The drive train was pretty simple to narrow down seeing all we really needed was a crank. First choice, Race Face Next SL. Just think trail strength with cross country weight. Next came the wheels. Matt wanted wheels with great engagement and a low scale reading so we opted for a hub combination of a Hope Pro 4 Evo Boost (148x12) rear and a Chris King Lefty front. Red - of course red. Laced to Stan's Crest rims, Matt's Rocker got one sweet pair of shoes. 

We've had the incredible opportunity to build some beautiful bikes but this one takes the cake. I just hope Matt doesn't mind when I build an identical one for myself.

Simplicity personified.

Cannondale Slate :: A New Generation of Road is Born

Design is a funny word. Some people think design means how it looks. But of course, if you dig deeper, it’s really how it works.
— Steve Jobs

When we first saw the video for Cannondale's all new Slate platform our excitement couldn't be contained.  We checked the dealer site almost daily waiting for an ETA so we could begin planning ridiculous adventures in and around Cleveland. As the 2016 products began pouring out we anxiously waited. Days turned to weeks - weeks to months - and alas, the clouds broke and the bikes began to ship.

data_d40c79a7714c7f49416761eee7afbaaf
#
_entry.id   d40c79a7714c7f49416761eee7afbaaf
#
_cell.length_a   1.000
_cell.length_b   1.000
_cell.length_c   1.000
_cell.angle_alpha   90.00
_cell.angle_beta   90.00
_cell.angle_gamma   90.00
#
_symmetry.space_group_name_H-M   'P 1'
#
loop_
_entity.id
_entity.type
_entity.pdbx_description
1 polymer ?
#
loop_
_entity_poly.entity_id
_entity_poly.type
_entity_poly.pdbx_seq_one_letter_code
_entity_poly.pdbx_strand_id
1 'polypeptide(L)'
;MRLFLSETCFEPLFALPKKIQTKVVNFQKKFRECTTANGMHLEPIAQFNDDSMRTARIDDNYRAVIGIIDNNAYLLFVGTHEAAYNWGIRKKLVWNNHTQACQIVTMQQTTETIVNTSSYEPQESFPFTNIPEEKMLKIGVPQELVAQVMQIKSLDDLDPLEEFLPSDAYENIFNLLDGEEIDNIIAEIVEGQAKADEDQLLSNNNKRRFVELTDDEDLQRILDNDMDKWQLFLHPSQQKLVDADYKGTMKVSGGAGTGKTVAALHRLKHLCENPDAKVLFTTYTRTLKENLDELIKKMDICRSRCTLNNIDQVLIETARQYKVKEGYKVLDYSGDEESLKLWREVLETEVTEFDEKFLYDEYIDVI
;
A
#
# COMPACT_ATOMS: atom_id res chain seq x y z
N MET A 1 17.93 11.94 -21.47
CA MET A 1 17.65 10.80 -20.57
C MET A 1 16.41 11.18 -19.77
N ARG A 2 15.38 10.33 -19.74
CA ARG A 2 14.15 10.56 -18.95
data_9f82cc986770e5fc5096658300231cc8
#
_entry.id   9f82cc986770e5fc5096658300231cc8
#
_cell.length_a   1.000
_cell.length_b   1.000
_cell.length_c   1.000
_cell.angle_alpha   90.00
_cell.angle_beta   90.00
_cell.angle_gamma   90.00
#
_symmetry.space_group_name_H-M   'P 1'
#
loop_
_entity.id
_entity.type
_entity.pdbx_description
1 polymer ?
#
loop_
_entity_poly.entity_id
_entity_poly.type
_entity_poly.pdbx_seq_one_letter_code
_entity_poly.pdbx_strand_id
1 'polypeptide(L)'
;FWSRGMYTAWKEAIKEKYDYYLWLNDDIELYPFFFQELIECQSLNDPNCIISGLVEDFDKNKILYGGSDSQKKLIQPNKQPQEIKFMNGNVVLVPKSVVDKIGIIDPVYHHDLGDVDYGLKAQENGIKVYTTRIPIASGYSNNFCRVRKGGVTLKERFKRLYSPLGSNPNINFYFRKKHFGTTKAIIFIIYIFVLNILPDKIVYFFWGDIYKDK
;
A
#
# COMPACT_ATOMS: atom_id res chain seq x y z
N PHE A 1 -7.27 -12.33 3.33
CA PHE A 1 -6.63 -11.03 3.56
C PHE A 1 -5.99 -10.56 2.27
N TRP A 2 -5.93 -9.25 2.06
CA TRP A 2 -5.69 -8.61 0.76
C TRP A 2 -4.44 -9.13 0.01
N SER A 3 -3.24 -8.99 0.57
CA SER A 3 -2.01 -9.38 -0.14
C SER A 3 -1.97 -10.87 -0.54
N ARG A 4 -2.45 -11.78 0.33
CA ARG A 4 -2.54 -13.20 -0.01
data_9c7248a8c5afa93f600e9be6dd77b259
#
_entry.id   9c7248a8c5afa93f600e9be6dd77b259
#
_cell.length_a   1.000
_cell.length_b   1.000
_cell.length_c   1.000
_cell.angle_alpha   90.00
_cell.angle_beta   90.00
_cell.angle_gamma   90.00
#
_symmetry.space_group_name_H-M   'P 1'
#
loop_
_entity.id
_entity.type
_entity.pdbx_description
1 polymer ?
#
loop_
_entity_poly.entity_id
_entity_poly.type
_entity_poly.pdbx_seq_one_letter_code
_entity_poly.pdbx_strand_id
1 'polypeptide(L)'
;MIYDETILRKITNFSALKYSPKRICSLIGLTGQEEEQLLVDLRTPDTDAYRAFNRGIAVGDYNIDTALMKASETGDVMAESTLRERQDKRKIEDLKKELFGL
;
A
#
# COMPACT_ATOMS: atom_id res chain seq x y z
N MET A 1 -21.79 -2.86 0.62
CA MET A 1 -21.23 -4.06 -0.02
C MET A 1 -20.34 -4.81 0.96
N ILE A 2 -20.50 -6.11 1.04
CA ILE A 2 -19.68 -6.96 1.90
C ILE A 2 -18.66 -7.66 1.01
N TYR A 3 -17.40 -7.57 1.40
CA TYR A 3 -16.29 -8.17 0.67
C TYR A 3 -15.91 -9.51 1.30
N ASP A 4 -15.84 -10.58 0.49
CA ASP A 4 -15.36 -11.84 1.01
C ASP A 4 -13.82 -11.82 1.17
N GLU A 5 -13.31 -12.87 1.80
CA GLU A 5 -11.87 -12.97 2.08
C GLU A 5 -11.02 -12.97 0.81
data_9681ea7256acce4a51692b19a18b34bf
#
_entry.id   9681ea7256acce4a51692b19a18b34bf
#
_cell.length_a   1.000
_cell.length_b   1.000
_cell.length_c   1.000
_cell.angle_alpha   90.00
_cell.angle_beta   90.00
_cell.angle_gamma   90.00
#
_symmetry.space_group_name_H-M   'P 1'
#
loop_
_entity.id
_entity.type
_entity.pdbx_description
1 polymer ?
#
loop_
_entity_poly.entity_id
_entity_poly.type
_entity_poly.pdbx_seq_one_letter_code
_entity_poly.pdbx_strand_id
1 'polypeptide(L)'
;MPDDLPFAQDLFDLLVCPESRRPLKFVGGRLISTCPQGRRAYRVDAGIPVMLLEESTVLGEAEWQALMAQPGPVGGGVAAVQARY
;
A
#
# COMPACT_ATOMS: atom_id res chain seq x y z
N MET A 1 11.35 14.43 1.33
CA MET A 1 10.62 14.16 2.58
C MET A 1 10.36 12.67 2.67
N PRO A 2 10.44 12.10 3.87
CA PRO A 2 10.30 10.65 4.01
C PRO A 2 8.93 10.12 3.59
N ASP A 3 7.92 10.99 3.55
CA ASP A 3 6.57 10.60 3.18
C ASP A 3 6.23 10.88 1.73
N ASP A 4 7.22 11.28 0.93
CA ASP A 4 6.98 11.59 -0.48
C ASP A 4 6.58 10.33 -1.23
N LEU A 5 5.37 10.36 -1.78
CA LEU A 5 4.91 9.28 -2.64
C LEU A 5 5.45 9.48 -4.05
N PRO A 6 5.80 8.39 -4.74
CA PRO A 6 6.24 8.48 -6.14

For those of you who haven't heard of, or read about the Slate allow us to give you a simple walk through. A few years back manufacturers began looking at the new possibilities for the road category. With an overwhelming desire to make road bikes more capable of all-road riding a new category was born - the gravel bike. Many gravel bikes embody three common traits - a geometry similar to endurance road bikes, disc brakes and more generous tire clearance. These simple augmentations have allowed manufacturers to create a bikes that keep riders more comfortable and more in control over grueling terrain. Cannondale took many of these concepts to heart but the outcome, you'll find, was far more radical then most would have expected. In short, the outcome was glorious. 

The Slate Force CX1 retails for $4260. Excuse the mud :: this bike has seen things.

From the ground up, the Slate stands as the most unique gravel bike the industry has seen and has already begun to rack up a list of accolades not seen by any other bike in its class. Equipped with the specially designed Lefty Oliver - a suspension fork with 30mm of front wheel travel - the bike begins to bridge the gap between true off the path adventure and speed most would expect from a performance class road bike. To add to its capabilities off road, Cannondale opted for a 650x42 tire opposed to the commonly used 700c wheel option. This provides the rider with a nimble handling bike without sacrificing the comfort wider tires offer.